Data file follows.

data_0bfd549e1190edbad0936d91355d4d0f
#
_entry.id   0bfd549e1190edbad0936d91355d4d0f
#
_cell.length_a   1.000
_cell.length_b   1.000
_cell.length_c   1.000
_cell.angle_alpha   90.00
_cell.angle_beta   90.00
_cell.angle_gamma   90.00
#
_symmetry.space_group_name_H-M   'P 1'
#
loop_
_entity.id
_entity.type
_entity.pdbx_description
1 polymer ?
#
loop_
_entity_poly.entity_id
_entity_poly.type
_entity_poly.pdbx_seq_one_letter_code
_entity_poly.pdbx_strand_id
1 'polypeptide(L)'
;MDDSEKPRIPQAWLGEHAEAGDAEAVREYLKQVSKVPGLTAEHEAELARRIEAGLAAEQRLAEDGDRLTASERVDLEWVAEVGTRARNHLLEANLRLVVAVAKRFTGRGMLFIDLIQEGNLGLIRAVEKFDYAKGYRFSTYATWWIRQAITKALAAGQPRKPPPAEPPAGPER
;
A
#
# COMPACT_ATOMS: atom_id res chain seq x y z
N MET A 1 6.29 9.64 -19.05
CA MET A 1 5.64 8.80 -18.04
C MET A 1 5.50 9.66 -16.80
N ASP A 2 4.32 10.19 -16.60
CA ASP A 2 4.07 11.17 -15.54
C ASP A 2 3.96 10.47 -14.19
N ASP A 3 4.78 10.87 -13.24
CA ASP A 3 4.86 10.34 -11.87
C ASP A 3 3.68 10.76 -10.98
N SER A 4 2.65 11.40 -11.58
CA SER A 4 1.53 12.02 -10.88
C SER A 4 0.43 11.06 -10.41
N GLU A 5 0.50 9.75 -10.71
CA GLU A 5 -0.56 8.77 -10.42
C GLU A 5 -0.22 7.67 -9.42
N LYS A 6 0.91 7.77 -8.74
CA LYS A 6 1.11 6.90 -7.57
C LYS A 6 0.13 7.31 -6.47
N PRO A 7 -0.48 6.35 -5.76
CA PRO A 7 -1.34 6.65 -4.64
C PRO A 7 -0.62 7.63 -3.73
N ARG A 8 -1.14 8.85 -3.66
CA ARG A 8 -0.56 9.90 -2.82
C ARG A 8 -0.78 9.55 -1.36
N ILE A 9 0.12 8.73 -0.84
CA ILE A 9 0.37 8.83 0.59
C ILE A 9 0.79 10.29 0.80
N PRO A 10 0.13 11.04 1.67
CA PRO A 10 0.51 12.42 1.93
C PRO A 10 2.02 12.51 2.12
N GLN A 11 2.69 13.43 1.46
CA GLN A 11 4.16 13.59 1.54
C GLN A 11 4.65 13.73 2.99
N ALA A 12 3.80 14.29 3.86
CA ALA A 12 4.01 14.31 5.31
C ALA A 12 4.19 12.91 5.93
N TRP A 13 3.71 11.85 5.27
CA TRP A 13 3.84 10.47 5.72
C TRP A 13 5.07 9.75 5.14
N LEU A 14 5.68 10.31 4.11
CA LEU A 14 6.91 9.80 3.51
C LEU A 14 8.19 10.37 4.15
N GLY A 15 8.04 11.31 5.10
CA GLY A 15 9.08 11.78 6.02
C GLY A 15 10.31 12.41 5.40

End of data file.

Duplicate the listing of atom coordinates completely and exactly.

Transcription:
data_0bfd549e1190edbad0936d91355d4d0f
#
_entry.id   0bfd549e1190edbad0936d91355d4d0f
#
_cell.length_a   1.000
_cell.length_b   1.000
_cell.length_c   1.000
_cell.angle_alpha   90.00
_cell.angle_beta   90.00
_cell.angle_gamma   90.00
#
_symmetry.space_group_name_H-M   'P 1'
#
loop_
_entity.id
_entity.type
_entity.pdbx_description
1 polymer ?
#
loop_
_entity_poly.entity_id
_entity_poly.type
_entity_poly.pdbx_seq_one_letter_code
_entity_poly.pdbx_strand_id
1 'polypeptide(L)'
;MDDSEKPRIPQAWLGEHAEAGDAEAVREYLKQVSKVPGLTAEHEAELARRIEAGLAAEQRLAEDGDRLTASERVDLEWVAEVGTRARNHLLEANLRLVVAVAKRFTGRGMLFIDLIQEGNLGLIRAVEKFDYAKGYRFSTYATWWIRQAITKALAAGQPRKPPPAEPPAGPER
;
A
#
# COMPACT_ATOMS: atom_id res chain seq x y z
N MET A 1 6.29 9.64 -19.05
CA MET A 1 5.64 8.80 -18.04
C MET A 1 5.50 9.66 -16.80
N ASP A 2 4.32 10.19 -16.60
CA ASP A 2 4.07 11.17 -15.54
C ASP A 2 3.96 10.47 -14.19
N ASP A 3 4.78 10.87 -13.24
CA ASP A 3 4.86 10.34 -11.87
C ASP A 3 3.68 10.76 -10.98
N SER A 4 2.65 11.40 -11.58
CA SER A 4 1.53 12.02 -10.88
C SER A 4 0.43 11.06 -10.41
N GLU A 5 0.50 9.75 -10.71
CA GLU A 5 -0.56 8.77 -10.42
C GLU A 5 -0.22 7.67 -9.42
N LYS A 6 0.91 7.77 -8.74
CA LYS A 6 1.11 6.90 -7.57
C LYS A 6 0.13 7.31 -6.47
N PRO A 7 -0.48 6.35 -5.76
CA PRO A 7 -1.34 6.65 -4.64
C PRO A 7 -0.62 7.63 -3.73
N ARG A 8 -1.14 8.85 -3.66
CA ARG A 8 -0.56 9.90 -2.82
C ARG A 8 -0.78 9.55 -1.36
N ILE A 9 0.12 8.73 -0.84
CA ILE A 9 0.37 8.83 0.59
C ILE A 9 0.79 10.29 0.80
N PRO A 10 0.13 11.04 1.67
CA PRO A 10 0.51 12.42 1.93
C PRO A 10 2.02 12.51 2.12
N GLN A 11 2.69 13.43 1.46
CA GLN A 11 4.16 13.59 1.54
C GLN A 11 4.65 13.73 2.99
N ALA A 12 3.80 14.29 3.86
CA ALA A 12 4.01 14.31 5.31
C ALA A 12 4.19 12.91 5.93
N TRP A 13 3.71 11.85 5.27
CA TRP A 13 3.84 10.47 5.72
C TRP A 13 5.07 9.75 5.14
N LEU A 14 5.68 10.31 4.11
CA LEU A 14 6.91 9.80 3.51
C LEU A 14 8.19 10.37 4.15
N GLY A 15 8.04 11.31 5.10
CA GLY A 15 9.08 11.78 6.02
C GLY A 15 10.31 12.41 5.40